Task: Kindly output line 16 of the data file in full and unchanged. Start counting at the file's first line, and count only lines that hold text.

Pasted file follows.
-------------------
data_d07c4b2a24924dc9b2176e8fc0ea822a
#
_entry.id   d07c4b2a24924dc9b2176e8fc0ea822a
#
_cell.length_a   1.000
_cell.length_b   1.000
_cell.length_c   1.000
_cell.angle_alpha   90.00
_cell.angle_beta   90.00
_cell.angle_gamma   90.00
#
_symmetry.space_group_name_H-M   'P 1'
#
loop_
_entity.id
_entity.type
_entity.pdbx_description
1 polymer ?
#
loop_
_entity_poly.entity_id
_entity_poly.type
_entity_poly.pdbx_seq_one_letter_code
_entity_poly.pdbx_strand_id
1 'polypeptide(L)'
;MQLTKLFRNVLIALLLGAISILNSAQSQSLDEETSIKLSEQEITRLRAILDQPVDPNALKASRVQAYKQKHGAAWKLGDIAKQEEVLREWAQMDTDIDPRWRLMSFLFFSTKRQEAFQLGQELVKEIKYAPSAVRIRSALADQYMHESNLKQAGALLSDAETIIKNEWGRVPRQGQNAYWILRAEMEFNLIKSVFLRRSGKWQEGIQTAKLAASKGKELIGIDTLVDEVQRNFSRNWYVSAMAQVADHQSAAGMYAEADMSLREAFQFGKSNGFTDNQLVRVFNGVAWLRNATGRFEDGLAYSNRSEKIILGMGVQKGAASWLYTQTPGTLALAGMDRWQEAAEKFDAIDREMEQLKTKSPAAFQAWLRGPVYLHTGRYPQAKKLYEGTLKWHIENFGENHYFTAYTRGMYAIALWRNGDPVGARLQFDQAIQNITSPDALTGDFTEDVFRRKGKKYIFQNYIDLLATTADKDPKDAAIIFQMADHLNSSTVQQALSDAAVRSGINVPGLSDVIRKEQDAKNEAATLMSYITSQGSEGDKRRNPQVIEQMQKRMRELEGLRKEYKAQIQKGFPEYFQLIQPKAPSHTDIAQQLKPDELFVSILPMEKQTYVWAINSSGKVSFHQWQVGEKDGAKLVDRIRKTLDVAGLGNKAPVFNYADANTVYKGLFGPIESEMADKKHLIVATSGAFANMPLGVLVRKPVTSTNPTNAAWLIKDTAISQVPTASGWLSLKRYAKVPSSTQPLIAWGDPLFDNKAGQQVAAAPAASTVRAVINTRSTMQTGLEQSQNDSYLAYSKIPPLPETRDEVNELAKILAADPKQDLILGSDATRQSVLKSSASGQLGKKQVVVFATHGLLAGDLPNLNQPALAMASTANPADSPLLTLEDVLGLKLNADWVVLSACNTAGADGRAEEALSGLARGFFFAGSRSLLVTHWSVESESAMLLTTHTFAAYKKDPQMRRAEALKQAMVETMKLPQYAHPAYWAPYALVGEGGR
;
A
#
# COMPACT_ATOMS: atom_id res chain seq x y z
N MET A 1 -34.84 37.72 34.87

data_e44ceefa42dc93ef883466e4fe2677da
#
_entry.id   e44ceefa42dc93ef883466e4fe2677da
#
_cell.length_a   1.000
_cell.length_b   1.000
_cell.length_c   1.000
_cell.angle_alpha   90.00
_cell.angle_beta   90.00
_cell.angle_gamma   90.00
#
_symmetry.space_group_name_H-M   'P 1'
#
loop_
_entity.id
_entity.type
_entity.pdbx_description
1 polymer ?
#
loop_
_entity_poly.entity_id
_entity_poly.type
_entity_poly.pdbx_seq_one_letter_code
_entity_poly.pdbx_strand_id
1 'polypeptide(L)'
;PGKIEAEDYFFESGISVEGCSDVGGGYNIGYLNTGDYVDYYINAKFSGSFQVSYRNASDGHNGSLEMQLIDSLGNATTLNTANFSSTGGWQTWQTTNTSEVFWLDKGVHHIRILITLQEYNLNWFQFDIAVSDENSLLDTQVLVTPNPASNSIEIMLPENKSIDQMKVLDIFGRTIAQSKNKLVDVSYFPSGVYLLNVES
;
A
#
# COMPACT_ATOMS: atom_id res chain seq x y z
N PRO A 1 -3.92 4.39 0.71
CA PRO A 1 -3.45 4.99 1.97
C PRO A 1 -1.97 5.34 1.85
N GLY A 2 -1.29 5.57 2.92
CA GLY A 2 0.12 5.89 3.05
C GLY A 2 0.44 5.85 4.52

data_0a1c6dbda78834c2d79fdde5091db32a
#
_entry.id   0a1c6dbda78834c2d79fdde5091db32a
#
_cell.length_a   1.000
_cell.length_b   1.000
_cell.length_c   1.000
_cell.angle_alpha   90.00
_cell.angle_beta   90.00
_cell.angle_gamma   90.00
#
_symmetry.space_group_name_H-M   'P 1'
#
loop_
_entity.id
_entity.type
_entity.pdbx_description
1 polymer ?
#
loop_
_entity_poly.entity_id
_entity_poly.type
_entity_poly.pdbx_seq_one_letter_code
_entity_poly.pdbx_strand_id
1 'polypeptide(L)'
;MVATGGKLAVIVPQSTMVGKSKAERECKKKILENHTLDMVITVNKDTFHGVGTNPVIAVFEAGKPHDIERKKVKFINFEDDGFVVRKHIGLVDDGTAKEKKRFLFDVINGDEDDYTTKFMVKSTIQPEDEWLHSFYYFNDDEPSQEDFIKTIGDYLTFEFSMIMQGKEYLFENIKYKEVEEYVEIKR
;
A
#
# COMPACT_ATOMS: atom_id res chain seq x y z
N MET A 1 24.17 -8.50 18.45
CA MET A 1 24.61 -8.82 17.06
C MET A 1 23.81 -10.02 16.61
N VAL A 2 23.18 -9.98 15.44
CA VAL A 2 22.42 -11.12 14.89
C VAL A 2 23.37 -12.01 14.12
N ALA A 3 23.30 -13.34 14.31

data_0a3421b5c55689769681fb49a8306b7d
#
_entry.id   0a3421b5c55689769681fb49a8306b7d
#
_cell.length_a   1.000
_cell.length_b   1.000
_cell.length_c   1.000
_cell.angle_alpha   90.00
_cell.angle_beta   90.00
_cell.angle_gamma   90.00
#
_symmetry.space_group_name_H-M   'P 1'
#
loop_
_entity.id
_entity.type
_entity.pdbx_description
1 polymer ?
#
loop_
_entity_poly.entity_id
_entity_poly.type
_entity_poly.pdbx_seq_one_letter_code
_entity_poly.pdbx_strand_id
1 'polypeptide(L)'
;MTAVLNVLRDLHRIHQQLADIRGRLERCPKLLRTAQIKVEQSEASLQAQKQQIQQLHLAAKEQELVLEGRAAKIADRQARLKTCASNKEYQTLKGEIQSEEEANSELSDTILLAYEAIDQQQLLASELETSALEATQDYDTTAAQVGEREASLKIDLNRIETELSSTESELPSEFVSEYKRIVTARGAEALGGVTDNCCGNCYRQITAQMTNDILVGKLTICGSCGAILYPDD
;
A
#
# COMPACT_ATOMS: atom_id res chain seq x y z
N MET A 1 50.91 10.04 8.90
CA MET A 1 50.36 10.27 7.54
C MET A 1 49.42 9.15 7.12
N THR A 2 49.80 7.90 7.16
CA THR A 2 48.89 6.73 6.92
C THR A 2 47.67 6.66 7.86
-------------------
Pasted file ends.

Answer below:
_entity.type